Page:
"I'll tell you what happened. Those brats of yours - they spent the whole night talking back to me and not paying attention to anything I said. What's wrong with them? Don't they have any respect for people old..."

"Respect for people older than they are?" Greg finished her sentence with a wry smile.

Dana was about to answer back her brother sarcastically, but then stopped herself short. Wouldn't mouthing off to them be doing just what she accused the little kids of doing to her? Respecting elders never seemed important to her before, but now after seeing how ugly and wrong it was the way the younger kids treated her, she realized it really was important and right to speak respectfully to older people - just because they're older - and wiser.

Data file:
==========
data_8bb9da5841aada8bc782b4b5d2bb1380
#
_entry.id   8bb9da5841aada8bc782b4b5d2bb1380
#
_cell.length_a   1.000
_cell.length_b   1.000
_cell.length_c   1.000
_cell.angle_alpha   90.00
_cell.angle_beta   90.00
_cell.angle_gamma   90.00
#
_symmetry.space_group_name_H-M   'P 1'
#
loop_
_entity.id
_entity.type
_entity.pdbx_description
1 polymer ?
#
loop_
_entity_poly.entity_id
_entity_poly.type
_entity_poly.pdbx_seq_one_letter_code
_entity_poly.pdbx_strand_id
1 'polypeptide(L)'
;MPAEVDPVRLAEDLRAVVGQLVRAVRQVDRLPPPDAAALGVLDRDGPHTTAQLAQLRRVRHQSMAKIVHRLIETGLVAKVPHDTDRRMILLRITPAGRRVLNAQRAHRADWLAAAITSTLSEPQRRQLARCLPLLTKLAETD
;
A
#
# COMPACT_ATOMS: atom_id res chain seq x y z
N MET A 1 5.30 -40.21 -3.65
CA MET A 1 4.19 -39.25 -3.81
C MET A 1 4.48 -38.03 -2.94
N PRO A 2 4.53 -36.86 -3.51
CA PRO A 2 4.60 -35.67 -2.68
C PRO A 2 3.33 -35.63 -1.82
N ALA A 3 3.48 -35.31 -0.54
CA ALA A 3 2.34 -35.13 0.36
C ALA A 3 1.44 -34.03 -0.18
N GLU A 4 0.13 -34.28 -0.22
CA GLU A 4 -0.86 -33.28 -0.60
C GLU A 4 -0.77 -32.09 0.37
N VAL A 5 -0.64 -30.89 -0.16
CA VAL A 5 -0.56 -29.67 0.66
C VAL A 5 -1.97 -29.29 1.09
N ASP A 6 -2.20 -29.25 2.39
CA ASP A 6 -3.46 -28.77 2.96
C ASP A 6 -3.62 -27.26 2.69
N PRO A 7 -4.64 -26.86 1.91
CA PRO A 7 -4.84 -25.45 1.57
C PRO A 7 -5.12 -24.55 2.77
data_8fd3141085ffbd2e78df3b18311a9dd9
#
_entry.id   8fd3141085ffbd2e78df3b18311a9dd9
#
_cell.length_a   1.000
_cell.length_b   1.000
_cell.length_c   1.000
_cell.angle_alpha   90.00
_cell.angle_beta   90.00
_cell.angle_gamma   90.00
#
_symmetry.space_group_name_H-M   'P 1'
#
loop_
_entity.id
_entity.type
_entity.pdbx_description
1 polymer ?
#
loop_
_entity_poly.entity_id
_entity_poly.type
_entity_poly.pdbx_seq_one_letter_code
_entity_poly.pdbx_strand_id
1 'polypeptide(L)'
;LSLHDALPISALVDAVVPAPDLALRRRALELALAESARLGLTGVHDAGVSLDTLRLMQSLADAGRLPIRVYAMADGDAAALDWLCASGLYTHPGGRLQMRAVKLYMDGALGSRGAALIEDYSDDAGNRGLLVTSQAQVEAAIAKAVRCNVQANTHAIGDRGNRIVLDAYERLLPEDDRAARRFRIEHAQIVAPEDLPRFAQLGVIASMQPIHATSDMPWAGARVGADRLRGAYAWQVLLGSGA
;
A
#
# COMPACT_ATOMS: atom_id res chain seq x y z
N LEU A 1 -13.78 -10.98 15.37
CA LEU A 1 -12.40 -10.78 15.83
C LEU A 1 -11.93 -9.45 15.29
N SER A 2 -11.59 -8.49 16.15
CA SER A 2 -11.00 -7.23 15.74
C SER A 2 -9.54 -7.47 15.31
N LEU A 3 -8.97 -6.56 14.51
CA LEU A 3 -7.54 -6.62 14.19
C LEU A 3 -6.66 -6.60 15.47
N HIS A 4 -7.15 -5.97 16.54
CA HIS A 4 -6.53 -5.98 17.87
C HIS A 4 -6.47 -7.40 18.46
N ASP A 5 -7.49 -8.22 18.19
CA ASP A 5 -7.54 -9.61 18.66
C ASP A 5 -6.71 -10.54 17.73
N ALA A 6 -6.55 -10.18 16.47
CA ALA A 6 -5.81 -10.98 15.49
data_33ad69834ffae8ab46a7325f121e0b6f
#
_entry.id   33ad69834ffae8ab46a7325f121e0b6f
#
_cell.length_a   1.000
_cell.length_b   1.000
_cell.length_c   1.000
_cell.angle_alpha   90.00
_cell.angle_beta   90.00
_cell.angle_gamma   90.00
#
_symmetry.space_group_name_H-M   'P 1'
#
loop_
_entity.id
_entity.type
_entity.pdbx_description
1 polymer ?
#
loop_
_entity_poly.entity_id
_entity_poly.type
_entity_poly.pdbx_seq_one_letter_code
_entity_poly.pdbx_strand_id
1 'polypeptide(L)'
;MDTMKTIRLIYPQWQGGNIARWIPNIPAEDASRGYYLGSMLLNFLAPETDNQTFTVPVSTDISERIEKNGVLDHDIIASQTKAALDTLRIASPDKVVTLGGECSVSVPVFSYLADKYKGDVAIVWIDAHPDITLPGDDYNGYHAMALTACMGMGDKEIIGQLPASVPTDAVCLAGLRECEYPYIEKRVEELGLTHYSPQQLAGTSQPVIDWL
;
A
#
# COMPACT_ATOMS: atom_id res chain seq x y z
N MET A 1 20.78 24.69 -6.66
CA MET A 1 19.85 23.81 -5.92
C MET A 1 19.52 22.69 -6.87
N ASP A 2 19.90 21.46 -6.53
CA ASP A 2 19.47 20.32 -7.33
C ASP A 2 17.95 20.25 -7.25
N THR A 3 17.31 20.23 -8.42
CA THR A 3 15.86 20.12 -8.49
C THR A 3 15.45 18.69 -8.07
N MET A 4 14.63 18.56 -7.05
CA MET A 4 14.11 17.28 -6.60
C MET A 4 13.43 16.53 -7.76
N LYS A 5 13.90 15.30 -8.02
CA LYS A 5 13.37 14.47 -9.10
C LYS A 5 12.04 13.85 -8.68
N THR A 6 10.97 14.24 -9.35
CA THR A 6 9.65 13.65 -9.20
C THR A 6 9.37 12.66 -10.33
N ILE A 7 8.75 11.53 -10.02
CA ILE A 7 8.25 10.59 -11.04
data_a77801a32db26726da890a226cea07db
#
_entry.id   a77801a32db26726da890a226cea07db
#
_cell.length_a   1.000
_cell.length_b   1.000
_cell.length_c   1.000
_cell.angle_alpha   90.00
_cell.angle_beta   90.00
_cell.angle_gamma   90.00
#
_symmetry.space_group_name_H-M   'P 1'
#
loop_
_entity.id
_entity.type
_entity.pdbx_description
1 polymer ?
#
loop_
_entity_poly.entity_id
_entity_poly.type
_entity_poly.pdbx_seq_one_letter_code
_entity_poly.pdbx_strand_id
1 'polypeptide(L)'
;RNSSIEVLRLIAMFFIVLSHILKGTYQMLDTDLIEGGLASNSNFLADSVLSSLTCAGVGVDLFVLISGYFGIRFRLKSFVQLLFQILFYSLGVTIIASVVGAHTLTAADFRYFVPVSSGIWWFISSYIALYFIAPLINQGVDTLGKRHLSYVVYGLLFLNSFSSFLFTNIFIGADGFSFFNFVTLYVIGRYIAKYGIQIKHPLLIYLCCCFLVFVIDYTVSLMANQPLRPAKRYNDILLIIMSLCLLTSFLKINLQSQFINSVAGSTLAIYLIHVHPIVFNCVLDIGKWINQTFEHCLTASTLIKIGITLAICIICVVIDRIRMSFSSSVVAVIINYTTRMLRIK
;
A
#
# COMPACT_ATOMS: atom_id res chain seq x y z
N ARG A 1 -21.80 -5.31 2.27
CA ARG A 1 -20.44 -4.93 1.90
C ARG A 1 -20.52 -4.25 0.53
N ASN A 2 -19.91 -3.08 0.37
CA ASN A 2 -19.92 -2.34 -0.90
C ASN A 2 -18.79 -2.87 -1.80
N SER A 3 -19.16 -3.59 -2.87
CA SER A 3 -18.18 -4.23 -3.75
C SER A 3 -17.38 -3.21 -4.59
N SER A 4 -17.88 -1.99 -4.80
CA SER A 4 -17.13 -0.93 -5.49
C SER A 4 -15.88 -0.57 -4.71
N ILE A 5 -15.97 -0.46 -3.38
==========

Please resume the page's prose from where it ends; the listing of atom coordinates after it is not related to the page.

"Well, yeah. I mean, I guess it's not so easy to be respectful and," she looked at Ellen, "I'm sorry if that is how I've been treating both of you."

Dana took her pay and silently went home. She had had a tough night but had come out of it with a big lesson.


Ages 3-5

Q. How did Dana feel about speaking respectfully to people older than her at first?
A. She felt like it didn't matter.

Q. How did she feel in the end?
A. She saw how wrong it was to mouth off to somebody older and decided she wouldn't do it anymore.

Ages 6-9

Q. What lesson did Dana learn from the experience?
A. Up until then, Dana felt like she didn't have to speak respectfully to people who were older than she was and even made it a point not to. But when she was on the other end and saw that there was something very wrong about how the little kids were treating her, she realized that when she spoke to older people disrespectfully, it was coming off just as ugly.